What is economics? Definition and meaning
Economics is a social science that aims to describe the factors that determine the production, distribution and consumption of goods and services, i.e. the economy. It is the study of how we choose to use resources.
Definitions of the term ‘economics’ can vary considerably, depending on people’s point of view. The classical definition is “Economics is the study of the use of scarce resource that have alternative uses.”
We call an economics expert an economist. Economists try to understand the economy and how it responds to various stimuli, such as when the central bank changes interest rates.
Economics is a science because it uses scientific methods to develop theories that help explain the behavior of people. It also helps explain the behavior of groups and organizations.
The words ‘economy’ and ‘economics’ come from the Greek word ‘oikonomia’, which means ‘household management, thrift’. The Greek word ‘oikonomos’ means ‘steward, manager’. It comes from ‘oikos’, which means a ‘dwelling’.
According to the Macmillan Dictionary, economics is:
“The study of the way that goods and services are produced and sold and the way money is managed.”
Choices and Economics
Life is all about choices. However, people, companies and governments cannot have everything they want – what they are able to do is limited by both resources and time. We, therefore, have to choose from a range of available options.
Do I or you want more leisure time or to earn more money? Does a government want to raise expenditure on health or defense? Does a company reduce prices or increase spending on advertising to boost sales?
Economics examines how we come to these choices, and can inform policies in a wide range of areas, including health, transport, commerce, environment, defense, etc.
We live in a world with unlimited wants and limited resources. Economics is all about determining how to deal with these two features of ‘scarcity.’
Economics is all around us
Unlike Latin or Ancient Greek, economics is not something that we just read about in books. We all swim and wade in a pool of economics. Put simply; nobody can escape from it.
Every single human on this planet is an economic creature, naturally programmed to make economic decisions. We make the decisions without thinking, i.e., instinctively.
The School of Economics at the University of Nottingham in the UK writes on its website:
“Understanding why we do what we do is key to the economist’s role. It requires an appreciation of many related disciplines such as politics, mathematics, statistics, sociology and psychology. Blending these elements into a coherent and effective framework is what makes an economist that little bit special.”
It all started with Adam Smith
Modern economics started with a Scottish pioneer of political economy, who was also a moral philosopher, Adam Smith (1723-1790), with the publication of his book ‘An Inquiry into the Nature and Causes of the Wealth of Nations’.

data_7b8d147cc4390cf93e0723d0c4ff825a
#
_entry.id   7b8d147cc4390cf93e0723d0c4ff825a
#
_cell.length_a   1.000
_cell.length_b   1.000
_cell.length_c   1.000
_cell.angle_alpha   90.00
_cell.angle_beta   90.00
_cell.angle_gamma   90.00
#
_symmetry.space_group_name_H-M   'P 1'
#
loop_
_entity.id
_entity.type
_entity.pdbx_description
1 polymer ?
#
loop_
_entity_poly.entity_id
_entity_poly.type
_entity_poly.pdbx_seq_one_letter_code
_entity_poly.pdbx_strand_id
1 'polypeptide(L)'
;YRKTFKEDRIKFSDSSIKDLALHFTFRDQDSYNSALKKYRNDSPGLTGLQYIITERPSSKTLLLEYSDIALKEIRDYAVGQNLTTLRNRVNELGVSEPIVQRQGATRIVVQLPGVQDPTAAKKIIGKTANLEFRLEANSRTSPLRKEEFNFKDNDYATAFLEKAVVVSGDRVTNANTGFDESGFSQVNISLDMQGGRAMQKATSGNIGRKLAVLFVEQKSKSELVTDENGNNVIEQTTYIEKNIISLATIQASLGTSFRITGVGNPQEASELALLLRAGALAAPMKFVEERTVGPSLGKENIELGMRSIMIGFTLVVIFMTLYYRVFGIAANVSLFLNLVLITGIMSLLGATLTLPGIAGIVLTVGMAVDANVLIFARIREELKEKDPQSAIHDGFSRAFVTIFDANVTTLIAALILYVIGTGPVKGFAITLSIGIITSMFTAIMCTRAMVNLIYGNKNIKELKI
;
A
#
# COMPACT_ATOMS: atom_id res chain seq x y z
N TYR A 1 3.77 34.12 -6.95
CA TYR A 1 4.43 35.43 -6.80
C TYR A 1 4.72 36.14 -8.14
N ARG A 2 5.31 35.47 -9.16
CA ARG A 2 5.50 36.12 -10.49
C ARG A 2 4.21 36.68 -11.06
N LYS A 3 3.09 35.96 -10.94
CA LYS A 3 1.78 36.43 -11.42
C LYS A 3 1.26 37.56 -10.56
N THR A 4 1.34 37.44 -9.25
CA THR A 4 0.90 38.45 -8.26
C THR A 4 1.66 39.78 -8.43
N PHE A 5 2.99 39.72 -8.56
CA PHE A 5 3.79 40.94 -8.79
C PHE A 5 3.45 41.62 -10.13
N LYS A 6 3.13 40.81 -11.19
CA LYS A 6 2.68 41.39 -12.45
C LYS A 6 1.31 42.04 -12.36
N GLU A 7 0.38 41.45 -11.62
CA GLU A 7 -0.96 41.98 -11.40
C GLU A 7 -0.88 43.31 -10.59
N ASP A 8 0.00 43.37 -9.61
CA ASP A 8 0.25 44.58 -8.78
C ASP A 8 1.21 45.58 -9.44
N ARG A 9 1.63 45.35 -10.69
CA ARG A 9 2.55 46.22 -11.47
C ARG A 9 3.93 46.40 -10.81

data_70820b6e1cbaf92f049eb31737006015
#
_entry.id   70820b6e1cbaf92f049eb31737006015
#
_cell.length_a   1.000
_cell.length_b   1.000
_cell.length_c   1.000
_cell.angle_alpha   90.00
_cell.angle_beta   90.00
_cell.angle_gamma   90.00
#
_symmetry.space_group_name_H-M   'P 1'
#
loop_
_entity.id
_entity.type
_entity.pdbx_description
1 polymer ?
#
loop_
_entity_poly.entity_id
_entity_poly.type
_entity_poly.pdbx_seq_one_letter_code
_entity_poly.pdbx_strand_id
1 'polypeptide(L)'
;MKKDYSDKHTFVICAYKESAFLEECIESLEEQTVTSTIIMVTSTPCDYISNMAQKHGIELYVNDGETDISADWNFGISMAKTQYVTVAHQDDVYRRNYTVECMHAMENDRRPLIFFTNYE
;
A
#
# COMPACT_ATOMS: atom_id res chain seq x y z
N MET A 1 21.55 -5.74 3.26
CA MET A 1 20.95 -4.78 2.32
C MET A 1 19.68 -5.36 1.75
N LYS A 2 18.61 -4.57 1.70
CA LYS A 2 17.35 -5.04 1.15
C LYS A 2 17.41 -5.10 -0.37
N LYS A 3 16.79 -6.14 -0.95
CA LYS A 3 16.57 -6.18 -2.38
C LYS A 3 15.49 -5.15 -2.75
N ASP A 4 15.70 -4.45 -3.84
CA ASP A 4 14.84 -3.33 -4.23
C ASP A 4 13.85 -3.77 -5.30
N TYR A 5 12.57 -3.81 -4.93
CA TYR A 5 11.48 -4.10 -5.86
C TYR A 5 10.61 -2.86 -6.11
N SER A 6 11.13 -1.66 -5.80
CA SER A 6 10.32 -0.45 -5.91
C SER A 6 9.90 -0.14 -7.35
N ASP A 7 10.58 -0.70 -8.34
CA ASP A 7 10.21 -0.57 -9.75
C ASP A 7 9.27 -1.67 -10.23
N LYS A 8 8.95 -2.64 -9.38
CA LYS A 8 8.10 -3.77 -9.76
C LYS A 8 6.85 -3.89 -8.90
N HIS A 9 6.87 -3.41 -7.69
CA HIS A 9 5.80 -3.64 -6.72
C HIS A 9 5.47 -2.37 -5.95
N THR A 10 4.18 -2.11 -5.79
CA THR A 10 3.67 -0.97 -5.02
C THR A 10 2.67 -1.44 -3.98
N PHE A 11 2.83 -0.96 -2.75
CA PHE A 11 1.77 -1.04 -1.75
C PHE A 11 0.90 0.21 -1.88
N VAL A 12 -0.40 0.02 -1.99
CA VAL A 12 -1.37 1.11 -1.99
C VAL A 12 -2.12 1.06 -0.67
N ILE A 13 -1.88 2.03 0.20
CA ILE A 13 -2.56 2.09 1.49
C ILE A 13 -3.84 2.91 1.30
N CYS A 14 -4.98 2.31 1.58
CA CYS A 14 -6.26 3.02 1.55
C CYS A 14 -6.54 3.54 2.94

His publication was the first comprehensive defense of the free market. Even today, it still has considerable influence on current economic thinking globally.
Central to Mr. Smith’s work was the idea that the market, while seemingly chaotic, is in fact guided to produce the right quantities and variety of goods and service – what he called the ‘invisible hand’.
When a certain product is scarce and in demand, there will be great incentives within the economy to produce more of it. If there is a surplus, the incentives will subsequently influence people to produce less of it.
Most economist today see Adam Smith as the ‘father of modern economics’.
Macroeconomics and microeconomics
Economics is a vast field, which we break down into dozens of different divisions. Its two main branches are macroeconomics and microeconomics.
Macroeconomics – this branch examines the whole economy, i.e., aggregate economy, and how certain factors such as interest rates affect it..
Microeconomics – studies how households, individuals, and businesses within an economy allocate limited resources. Imagine using a microscope to look at each of the tiny components that make up the whole economy.
“Economics includes the study of labor, land, and investments, of money, income, and production, and of taxes and government expenditures. Economists seek to measure well-being, to learn how well-being may increase over time, and to evaluate the well-being of the rich and the poor.”
Austrian School of Economics
The Austrian School of Economics, which was founded by Carl Menger (1840-1921) and is extremely influential among modern economists, focuses on the concept of methodological individualism and is against the state intervening in the economy.
The Austrian economic school of thought believes the market itself can find the best way to proceed. It challenges the mathematical models that economists use when trying to make predictions.
Not long after the Russian Revolution, Austrian Economists predicted the eventual collapse of the communist economic model, which they described as unsustainable.
Organizational economics is the study of how we create and develop organizations and how they affect growth.